February 28, 2006

The Firm Kill

So, how should Iran be taken out? Should it be by a "hard kill" invasion? Or should we "soft kill" the regime by connectivity? Or is there a door #3? Evidence for a middle-road, let's call it "firm kill" is emerging:

In the southwest, where most of Iran's oil, and Arabs, are found, two bombs went off in government offices. There were four injuries. These bombings have been going on since last Summer. The government blames foreign instigators. That may be true, but not the British foreigners the government names, but Iraqi Shia Arabs who feel the connection with their fellow Shia Arabs across the border in Iran.

We worry about how the Iraqi government would stand up against the continuing pressure of a bombing campaign but nobody seems to have asked the question of Iran's resiliance and ability to tolerate the same stresses. That's a major propaganda coup for the other side and there's no reason in the world that it should go on. Raising questions about Iranian regime stability is neither difficult, nor especially dangerous (except for oil markets, perhaps). So why aren't we talking about this?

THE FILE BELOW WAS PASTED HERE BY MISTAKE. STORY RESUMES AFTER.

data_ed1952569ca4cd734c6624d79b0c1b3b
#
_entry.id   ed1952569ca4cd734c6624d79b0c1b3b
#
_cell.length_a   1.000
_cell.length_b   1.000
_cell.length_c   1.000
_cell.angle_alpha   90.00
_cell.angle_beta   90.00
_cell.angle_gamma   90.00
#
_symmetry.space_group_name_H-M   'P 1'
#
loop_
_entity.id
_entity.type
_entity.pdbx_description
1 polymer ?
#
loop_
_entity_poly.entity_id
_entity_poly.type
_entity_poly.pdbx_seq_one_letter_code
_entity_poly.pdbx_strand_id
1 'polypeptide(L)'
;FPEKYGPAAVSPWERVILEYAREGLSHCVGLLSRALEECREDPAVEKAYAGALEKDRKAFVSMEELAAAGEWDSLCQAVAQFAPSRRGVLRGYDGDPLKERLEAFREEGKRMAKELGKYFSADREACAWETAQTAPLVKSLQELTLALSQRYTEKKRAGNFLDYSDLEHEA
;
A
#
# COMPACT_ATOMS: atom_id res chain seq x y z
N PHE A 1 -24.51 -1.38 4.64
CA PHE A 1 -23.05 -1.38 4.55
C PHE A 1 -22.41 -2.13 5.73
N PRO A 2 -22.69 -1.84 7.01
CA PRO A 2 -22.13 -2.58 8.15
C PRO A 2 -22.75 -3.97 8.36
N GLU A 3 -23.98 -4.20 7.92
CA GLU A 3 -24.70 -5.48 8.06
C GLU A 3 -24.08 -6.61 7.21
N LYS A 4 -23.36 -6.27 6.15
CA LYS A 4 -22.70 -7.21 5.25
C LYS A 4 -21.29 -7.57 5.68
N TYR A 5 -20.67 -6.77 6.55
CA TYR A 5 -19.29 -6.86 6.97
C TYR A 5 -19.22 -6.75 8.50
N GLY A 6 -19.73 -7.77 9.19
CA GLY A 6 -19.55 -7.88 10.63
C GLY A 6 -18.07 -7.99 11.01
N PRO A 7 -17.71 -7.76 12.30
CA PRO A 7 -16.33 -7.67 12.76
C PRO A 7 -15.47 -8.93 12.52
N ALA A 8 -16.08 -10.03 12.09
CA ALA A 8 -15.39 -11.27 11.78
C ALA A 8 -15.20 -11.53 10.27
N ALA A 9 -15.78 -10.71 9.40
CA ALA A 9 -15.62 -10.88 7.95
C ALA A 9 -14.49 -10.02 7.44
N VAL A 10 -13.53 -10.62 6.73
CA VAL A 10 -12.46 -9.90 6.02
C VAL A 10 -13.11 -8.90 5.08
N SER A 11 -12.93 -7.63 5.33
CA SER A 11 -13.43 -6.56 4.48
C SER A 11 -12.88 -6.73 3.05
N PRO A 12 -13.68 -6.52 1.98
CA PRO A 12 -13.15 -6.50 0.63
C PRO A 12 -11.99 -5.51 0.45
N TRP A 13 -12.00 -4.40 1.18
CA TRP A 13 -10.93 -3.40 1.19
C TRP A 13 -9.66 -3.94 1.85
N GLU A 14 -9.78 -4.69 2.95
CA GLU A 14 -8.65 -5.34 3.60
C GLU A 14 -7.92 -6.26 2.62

Is the bombing campaign being done to destabilize the regime directly or to invite such severe repression that a Sistani/Najaf fatwa against the heretical Iranian government becomes inevitable? Such a situation would put Moqtada Sadr in a heck of a bind. The puppet would have to decide to either cut his strings or become useless to his Iranian masters by becoming too obviously their agent.

It's a nice play and it's occurring in plain sight.

Posted by TMLutas at February 28, 2006 03:25 PM